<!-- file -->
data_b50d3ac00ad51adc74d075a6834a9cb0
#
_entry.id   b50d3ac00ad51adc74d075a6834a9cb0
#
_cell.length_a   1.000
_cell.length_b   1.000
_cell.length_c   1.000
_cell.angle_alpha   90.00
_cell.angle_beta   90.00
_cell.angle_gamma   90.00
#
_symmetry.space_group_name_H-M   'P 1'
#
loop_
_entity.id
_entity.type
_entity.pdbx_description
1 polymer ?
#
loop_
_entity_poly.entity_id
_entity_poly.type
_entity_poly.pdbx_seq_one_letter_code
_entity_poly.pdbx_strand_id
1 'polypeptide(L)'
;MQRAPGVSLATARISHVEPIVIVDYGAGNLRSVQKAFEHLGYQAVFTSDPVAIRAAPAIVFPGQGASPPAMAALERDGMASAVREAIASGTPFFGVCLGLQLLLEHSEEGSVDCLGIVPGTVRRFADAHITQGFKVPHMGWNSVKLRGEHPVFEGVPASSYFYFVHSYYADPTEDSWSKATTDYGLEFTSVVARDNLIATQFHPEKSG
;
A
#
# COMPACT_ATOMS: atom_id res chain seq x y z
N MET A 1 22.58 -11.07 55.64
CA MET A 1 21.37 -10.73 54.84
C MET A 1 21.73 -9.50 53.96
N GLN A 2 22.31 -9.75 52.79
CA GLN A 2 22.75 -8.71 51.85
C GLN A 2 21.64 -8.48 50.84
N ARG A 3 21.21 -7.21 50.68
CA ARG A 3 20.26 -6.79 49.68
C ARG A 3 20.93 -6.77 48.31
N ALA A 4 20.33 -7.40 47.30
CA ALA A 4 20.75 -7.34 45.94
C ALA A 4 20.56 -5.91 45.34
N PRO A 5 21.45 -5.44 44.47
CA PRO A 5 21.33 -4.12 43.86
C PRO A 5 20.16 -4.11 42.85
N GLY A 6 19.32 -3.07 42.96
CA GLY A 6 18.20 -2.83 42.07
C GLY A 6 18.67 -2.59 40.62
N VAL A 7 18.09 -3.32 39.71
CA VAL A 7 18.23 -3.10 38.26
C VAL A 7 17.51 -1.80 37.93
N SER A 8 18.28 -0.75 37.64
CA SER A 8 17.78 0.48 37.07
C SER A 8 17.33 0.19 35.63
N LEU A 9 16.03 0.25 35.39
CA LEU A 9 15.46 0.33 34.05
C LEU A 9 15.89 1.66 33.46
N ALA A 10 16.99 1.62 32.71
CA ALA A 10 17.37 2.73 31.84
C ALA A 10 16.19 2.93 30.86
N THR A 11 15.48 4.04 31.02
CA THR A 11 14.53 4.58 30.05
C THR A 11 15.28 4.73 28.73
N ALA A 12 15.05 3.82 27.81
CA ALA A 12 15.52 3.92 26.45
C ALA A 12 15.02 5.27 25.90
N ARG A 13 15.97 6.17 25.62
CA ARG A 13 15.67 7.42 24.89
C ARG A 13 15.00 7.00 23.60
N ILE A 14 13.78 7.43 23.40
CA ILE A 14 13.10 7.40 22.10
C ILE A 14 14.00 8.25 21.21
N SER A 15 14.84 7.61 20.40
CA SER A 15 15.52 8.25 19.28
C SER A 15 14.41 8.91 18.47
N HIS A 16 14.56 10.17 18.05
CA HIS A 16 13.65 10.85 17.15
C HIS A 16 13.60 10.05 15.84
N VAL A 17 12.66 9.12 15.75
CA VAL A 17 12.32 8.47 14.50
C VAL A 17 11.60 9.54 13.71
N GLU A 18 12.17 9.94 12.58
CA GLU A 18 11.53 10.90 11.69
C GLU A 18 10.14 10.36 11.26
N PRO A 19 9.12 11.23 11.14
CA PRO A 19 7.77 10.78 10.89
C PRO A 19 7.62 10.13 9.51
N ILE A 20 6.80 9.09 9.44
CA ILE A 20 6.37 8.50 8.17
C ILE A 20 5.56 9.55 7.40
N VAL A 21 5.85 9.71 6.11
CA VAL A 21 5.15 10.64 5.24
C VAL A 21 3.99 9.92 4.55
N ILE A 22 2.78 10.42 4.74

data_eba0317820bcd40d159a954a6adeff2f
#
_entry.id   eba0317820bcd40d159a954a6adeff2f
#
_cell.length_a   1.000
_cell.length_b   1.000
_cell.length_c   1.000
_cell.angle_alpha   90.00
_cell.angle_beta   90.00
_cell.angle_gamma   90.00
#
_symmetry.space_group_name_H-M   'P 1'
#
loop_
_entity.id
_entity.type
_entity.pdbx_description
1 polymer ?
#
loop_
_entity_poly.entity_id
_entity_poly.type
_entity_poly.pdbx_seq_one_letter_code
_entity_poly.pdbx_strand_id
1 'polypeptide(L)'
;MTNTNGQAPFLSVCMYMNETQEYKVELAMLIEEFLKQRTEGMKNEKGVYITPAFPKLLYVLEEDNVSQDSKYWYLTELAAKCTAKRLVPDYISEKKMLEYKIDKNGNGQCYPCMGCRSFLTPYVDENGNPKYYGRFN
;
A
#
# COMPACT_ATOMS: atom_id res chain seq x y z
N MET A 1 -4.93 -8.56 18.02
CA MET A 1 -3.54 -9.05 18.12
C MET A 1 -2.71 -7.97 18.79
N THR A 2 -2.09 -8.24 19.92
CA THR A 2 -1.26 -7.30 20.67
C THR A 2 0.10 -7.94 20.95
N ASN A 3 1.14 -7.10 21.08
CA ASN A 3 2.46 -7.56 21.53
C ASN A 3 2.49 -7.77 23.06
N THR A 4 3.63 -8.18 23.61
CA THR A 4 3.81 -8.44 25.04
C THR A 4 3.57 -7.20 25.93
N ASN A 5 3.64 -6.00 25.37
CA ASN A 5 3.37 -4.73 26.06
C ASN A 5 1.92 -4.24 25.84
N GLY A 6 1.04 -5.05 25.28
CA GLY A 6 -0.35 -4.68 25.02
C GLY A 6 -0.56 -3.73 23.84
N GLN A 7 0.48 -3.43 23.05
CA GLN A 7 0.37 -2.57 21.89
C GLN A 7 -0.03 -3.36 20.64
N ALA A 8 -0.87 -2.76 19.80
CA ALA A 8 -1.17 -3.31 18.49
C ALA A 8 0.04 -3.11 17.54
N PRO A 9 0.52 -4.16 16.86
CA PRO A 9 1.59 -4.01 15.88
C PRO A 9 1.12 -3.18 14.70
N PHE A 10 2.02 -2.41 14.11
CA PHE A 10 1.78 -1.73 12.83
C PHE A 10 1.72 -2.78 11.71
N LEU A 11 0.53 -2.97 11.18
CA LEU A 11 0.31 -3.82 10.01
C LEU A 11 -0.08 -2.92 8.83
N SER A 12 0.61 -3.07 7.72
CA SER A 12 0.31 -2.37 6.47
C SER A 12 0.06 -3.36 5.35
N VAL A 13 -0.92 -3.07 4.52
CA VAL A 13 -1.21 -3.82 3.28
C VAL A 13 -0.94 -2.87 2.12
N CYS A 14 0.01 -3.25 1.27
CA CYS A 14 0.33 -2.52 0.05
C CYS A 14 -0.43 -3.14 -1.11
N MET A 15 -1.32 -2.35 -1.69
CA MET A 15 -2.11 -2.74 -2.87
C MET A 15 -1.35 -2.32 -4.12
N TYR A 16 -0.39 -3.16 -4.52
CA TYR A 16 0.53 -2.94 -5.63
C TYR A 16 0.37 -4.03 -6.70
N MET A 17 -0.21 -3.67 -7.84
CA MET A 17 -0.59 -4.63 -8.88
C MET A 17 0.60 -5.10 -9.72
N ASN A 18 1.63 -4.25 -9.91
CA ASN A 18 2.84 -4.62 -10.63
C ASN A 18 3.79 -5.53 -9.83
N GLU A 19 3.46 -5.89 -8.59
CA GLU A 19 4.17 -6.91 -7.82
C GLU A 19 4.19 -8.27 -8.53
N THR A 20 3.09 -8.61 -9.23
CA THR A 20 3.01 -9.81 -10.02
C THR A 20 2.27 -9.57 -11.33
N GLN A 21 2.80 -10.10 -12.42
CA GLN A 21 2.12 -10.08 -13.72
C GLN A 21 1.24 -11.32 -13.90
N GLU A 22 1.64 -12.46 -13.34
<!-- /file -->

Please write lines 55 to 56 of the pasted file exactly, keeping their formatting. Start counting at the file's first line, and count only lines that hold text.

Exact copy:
N LEU A 9 16.03 0.25 35.39
CA LEU A 9 15.46 0.33 34.05